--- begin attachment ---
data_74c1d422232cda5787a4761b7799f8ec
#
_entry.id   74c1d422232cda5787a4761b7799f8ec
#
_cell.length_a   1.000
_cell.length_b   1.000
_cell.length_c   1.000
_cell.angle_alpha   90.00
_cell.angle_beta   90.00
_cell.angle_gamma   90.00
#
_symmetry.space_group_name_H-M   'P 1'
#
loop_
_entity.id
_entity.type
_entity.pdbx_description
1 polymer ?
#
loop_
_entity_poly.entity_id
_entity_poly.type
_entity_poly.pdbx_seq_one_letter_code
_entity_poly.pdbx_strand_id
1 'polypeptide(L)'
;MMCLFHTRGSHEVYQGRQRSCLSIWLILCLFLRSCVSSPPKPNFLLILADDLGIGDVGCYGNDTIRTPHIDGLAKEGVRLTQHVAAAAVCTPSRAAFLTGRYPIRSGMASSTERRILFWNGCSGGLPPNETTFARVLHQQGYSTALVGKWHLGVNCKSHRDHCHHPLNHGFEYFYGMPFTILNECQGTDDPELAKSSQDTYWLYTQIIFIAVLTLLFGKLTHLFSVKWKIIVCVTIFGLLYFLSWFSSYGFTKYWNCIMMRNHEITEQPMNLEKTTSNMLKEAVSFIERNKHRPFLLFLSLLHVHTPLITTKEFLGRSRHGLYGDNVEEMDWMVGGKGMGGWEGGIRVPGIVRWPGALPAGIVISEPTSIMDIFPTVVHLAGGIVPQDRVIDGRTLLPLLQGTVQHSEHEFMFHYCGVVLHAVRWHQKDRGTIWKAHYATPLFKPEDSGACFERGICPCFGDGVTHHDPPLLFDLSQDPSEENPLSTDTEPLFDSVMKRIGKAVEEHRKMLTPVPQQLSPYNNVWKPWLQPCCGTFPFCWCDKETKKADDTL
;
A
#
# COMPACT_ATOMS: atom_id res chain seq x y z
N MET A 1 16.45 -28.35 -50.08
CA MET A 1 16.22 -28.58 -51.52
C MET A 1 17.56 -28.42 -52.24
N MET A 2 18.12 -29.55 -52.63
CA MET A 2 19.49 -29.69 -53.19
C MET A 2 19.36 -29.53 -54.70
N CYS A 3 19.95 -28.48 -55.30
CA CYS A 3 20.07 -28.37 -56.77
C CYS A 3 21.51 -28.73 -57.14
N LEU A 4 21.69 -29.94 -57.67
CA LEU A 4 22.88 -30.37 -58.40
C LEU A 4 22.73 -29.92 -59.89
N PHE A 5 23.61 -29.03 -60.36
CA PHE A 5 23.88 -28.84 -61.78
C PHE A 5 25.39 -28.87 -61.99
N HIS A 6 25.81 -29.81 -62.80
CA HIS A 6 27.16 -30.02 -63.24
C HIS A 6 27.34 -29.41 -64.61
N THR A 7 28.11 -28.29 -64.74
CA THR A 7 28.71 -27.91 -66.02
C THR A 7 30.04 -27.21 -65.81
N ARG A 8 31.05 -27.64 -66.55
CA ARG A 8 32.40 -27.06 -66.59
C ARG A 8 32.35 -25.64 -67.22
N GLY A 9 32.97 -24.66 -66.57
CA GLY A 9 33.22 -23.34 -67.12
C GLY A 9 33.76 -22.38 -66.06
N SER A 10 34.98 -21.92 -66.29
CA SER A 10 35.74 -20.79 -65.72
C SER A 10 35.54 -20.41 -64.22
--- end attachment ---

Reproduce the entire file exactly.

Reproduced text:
data_74c1d422232cda5787a4761b7799f8ec
#
_entry.id   74c1d422232cda5787a4761b7799f8ec
#
_cell.length_a   1.000
_cell.length_b   1.000
_cell.length_c   1.000
_cell.angle_alpha   90.00
_cell.angle_beta   90.00
_cell.angle_gamma   90.00
#
_symmetry.space_group_name_H-M   'P 1'
#
loop_
_entity.id
_entity.type
_entity.pdbx_description
1 polymer ?
#
loop_
_entity_poly.entity_id
_entity_poly.type
_entity_poly.pdbx_seq_one_letter_code
_entity_poly.pdbx_strand_id
1 'polypeptide(L)'
;MMCLFHTRGSHEVYQGRQRSCLSIWLILCLFLRSCVSSPPKPNFLLILADDLGIGDVGCYGNDTIRTPHIDGLAKEGVRLTQHVAAAAVCTPSRAAFLTGRYPIRSGMASSTERRILFWNGCSGGLPPNETTFARVLHQQGYSTALVGKWHLGVNCKSHRDHCHHPLNHGFEYFYGMPFTILNECQGTDDPELAKSSQDTYWLYTQIIFIAVLTLLFGKLTHLFSVKWKIIVCVTIFGLLYFLSWFSSYGFTKYWNCIMMRNHEITEQPMNLEKTTSNMLKEAVSFIERNKHRPFLLFLSLLHVHTPLITTKEFLGRSRHGLYGDNVEEMDWMVGGKGMGGWEGGIRVPGIVRWPGALPAGIVISEPTSIMDIFPTVVHLAGGIVPQDRVIDGRTLLPLLQGTVQHSEHEFMFHYCGVVLHAVRWHQKDRGTIWKAHYATPLFKPEDSGACFERGICPCFGDGVTHHDPPLLFDLSQDPSEENPLSTDTEPLFDSVMKRIGKAVEEHRKMLTPVPQQLSPYNNVWKPWLQPCCGTFPFCWCDKETKKADDTL
;
A
#
# COMPACT_ATOMS: atom_id res chain seq x y z
N MET A 1 16.45 -28.35 -50.08
CA MET A 1 16.22 -28.58 -51.52
C MET A 1 17.56 -28.42 -52.24
N MET A 2 18.12 -29.55 -52.63
CA MET A 2 19.49 -29.69 -53.19
C MET A 2 19.36 -29.53 -54.70
N CYS A 3 19.95 -28.48 -55.30
CA CYS A 3 20.07 -28.37 -56.77
C CYS A 3 21.51 -28.73 -57.14
N LEU A 4 21.69 -29.94 -57.67
CA LEU A 4 22.88 -30.37 -58.40
C LEU A 4 22.73 -29.92 -59.89
N PHE A 5 23.61 -29.03 -60.36
CA PHE A 5 23.88 -28.84 -61.78
C PHE A 5 25.39 -28.87 -61.99
N HIS A 6 25.81 -29.81 -62.80
CA HIS A 6 27.16 -30.02 -63.24
C HIS A 6 27.34 -29.41 -64.61
N THR A 7 28.11 -28.29 -64.74
CA THR A 7 28.71 -27.91 -66.02
C THR A 7 30.04 -27.21 -65.81
N ARG A 8 31.05 -27.64 -66.55
CA ARG A 8 32.40 -27.06 -66.59
C ARG A 8 32.35 -25.64 -67.22
N GLY A 9 32.97 -24.66 -66.57
CA GLY A 9 33.22 -23.34 -67.12
C GLY A 9 33.76 -22.38 -66.06
N SER A 10 34.98 -21.92 -66.29
CA SER A 10 35.74 -20.79 -65.72
C SER A 10 35.54 -20.41 -64.22